Populated Areas the Hardest Hit There are now hardly any free-flowing rivers in heavily populated areas, with most confined to sparsely populated areas of the world such as the Arctic, Siberia, the Congo, and the Amazon. Rivers that have been heavily damned and fragmented include the Nile, Yangtze, and the Danube. The main reason for so many dams is the production of hydroelectricity, which with climate change is becoming an increasingly popular way of generating low carbon electricity and scientists have warned that the broader environmental costs of hydropower are not often taken into consideration. There are already around 60,000 large dams in the world, with another 3,700 under construction or in the planning phase. A separate study in Britain carried out by scientists at the University of Swansea looked at the effects of smaller infrastructure in rivers, such as weirs and culverts, and found that 97% of UK rivers have their flow interrupted by manmade structures. Carlos Garcia de Leaniz, who led the British research, thought the global study underestimated the extent of river fragmentation because it only considered very large dams. “We believe free-flowing rivers don’t exist anymore, at least in Europe,” he said.]]>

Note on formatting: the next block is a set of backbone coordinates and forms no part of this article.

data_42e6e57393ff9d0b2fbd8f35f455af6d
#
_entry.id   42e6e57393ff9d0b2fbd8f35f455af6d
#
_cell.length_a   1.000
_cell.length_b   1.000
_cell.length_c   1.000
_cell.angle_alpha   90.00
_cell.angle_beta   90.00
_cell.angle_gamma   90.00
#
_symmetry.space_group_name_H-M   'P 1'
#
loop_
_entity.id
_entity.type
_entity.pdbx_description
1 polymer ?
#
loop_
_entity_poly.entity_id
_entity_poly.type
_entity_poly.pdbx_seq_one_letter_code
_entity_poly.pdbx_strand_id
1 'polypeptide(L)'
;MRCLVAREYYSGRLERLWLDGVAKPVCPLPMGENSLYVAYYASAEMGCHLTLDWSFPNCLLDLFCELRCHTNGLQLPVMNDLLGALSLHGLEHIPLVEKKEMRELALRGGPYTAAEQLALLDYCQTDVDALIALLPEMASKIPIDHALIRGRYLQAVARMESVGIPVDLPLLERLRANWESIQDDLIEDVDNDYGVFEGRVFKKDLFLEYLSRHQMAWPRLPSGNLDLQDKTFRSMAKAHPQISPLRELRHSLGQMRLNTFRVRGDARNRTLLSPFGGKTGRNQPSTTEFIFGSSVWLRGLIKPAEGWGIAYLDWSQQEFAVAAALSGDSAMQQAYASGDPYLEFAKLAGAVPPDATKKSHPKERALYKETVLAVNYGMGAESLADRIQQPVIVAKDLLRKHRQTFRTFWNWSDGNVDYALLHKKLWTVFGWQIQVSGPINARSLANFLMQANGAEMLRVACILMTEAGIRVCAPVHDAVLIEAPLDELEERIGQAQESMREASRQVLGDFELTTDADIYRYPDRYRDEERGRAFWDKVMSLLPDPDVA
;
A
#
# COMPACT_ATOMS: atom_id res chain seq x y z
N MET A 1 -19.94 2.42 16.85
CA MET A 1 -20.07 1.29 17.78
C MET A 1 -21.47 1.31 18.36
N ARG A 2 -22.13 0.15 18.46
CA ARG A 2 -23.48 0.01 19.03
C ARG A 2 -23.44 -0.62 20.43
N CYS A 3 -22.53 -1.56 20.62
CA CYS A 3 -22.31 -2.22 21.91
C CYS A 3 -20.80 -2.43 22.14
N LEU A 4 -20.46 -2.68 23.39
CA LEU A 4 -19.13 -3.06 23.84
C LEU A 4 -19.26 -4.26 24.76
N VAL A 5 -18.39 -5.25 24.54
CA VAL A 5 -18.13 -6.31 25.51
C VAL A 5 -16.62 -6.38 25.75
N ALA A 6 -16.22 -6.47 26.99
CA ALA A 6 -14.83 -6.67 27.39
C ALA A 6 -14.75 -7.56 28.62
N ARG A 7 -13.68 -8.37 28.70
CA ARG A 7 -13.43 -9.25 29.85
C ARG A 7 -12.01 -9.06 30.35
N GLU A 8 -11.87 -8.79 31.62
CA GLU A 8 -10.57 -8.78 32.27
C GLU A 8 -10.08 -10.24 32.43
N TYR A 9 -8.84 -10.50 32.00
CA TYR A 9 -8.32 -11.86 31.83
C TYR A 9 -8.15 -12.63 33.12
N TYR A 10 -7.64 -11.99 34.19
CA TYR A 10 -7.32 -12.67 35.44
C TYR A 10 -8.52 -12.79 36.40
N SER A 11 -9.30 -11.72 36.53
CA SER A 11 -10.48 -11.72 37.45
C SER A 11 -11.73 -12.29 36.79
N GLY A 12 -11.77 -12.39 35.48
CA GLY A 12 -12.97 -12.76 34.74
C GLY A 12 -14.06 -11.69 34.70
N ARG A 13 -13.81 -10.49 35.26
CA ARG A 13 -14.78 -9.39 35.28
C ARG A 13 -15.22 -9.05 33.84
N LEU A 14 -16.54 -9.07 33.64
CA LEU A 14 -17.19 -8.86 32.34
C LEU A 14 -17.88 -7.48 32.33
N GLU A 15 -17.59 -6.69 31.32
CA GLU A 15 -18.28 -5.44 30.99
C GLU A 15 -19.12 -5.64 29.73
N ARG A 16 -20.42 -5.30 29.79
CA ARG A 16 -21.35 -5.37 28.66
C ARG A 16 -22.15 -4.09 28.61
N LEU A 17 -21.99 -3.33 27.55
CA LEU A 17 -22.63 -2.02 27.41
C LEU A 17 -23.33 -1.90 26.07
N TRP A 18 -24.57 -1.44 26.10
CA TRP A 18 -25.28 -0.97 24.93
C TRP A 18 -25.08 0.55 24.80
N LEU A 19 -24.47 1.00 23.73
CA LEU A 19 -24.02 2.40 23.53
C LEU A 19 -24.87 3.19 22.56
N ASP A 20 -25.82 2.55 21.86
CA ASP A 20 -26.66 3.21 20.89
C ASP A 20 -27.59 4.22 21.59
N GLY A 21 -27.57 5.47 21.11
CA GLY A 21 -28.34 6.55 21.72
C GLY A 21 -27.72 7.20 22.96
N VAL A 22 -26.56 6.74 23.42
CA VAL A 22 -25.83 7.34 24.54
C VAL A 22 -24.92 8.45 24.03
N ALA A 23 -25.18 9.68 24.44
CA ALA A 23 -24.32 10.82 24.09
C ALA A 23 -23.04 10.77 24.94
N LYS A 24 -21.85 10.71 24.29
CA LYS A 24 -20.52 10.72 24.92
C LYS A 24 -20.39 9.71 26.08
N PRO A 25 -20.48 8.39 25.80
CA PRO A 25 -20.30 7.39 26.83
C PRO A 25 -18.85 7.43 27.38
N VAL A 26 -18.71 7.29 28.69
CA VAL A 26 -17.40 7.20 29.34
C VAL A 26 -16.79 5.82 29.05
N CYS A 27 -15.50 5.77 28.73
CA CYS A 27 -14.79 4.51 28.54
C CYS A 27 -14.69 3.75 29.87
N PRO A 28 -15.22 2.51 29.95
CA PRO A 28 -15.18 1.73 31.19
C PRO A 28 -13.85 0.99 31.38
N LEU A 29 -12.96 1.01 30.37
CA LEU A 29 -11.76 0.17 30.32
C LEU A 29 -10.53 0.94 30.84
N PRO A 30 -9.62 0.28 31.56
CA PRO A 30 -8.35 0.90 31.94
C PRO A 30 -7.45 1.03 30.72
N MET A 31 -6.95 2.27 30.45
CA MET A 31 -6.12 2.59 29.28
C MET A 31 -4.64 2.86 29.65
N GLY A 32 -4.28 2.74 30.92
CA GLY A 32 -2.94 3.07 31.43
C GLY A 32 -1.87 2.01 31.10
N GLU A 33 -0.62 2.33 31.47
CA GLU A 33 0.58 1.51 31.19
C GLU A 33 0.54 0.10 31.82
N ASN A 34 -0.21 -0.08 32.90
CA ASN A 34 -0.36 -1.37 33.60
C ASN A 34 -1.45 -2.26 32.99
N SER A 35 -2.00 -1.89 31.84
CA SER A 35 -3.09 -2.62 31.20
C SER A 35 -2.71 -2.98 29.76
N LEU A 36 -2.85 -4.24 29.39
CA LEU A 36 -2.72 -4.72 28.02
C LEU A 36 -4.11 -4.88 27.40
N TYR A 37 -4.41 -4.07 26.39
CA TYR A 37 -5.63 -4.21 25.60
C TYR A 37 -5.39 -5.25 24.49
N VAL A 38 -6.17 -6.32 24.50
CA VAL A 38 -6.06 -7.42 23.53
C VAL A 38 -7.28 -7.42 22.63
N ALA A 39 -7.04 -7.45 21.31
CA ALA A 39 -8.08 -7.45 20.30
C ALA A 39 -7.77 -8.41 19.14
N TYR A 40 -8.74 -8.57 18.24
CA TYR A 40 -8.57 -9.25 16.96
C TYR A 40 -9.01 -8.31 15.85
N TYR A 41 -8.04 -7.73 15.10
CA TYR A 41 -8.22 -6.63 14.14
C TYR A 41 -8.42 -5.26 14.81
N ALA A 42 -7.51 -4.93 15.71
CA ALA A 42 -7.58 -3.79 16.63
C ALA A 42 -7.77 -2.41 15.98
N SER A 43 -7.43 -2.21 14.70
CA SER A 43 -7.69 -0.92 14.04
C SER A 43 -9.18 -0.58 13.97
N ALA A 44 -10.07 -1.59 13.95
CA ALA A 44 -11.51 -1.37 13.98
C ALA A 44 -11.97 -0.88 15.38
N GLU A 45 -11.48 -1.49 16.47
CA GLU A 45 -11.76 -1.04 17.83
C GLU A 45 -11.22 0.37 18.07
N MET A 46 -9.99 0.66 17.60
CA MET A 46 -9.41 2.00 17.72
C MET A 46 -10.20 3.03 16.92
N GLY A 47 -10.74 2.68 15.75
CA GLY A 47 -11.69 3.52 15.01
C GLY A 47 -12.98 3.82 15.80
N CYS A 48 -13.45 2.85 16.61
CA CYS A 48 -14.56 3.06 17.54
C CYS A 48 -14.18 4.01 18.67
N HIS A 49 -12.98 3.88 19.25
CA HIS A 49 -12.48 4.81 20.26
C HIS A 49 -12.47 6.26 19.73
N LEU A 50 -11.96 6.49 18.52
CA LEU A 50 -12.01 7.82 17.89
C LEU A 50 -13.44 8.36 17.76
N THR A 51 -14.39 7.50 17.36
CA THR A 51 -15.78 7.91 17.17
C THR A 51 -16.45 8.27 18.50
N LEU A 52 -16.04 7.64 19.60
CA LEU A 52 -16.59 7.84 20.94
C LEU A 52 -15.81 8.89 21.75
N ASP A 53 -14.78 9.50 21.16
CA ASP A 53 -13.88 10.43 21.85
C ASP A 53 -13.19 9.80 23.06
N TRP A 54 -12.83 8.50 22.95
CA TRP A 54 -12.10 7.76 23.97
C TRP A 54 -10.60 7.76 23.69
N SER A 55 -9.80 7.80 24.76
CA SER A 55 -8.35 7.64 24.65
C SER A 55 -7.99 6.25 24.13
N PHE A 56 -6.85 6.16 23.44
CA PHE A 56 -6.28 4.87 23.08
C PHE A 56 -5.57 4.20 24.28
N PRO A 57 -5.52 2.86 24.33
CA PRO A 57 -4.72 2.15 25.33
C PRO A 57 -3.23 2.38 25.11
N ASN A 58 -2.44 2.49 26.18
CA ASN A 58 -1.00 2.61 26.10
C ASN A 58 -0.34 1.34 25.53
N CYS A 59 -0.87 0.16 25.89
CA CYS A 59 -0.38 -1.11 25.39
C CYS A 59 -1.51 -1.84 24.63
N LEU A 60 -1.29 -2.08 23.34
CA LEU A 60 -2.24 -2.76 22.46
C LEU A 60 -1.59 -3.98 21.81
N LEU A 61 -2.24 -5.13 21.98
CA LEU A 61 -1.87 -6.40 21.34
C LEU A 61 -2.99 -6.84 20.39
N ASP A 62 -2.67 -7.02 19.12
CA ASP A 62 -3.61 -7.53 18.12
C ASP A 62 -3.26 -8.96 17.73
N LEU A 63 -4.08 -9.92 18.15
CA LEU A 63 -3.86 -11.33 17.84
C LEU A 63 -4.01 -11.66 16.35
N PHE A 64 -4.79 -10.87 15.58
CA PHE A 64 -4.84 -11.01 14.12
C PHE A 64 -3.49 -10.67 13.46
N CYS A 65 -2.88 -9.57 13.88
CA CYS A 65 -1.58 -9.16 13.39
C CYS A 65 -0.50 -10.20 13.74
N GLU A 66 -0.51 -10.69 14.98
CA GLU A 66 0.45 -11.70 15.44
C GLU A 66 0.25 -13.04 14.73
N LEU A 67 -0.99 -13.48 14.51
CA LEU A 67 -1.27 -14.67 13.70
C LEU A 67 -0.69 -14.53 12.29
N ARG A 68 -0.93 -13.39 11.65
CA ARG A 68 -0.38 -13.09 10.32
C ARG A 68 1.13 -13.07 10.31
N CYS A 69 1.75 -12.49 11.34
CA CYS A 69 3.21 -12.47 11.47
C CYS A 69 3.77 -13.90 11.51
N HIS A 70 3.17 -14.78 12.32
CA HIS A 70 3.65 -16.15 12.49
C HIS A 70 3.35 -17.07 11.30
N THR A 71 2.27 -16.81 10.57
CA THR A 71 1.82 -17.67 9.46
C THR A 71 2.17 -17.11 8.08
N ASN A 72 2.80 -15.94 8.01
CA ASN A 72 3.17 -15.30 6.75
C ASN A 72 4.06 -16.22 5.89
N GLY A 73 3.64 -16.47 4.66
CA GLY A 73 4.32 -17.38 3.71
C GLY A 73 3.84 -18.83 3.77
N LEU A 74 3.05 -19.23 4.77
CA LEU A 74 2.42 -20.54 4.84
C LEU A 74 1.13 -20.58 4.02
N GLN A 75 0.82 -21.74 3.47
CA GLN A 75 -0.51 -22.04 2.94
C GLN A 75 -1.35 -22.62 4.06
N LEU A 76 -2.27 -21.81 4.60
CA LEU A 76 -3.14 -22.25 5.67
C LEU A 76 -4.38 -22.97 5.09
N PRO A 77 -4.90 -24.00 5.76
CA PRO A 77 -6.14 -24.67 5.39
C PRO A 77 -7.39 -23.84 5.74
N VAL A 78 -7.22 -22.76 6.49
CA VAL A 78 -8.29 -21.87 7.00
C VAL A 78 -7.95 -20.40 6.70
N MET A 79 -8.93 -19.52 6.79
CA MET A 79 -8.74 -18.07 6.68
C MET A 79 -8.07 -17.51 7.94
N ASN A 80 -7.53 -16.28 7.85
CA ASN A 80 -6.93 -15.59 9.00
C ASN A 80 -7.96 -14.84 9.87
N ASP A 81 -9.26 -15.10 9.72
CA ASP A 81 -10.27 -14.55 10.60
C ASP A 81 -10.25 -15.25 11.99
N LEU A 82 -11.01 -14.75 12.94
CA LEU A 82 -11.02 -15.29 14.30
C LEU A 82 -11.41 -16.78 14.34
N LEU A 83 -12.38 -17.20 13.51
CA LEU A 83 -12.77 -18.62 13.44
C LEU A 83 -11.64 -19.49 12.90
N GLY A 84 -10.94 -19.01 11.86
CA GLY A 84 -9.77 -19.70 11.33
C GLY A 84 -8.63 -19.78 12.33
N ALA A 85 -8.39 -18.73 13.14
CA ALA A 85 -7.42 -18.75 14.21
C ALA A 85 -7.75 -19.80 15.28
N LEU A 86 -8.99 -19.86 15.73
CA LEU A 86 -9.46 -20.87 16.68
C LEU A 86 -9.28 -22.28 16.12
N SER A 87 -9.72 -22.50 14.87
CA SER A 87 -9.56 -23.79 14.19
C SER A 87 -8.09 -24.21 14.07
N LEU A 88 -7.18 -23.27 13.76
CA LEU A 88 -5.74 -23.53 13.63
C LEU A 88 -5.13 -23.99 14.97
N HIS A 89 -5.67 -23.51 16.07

Edward Cowley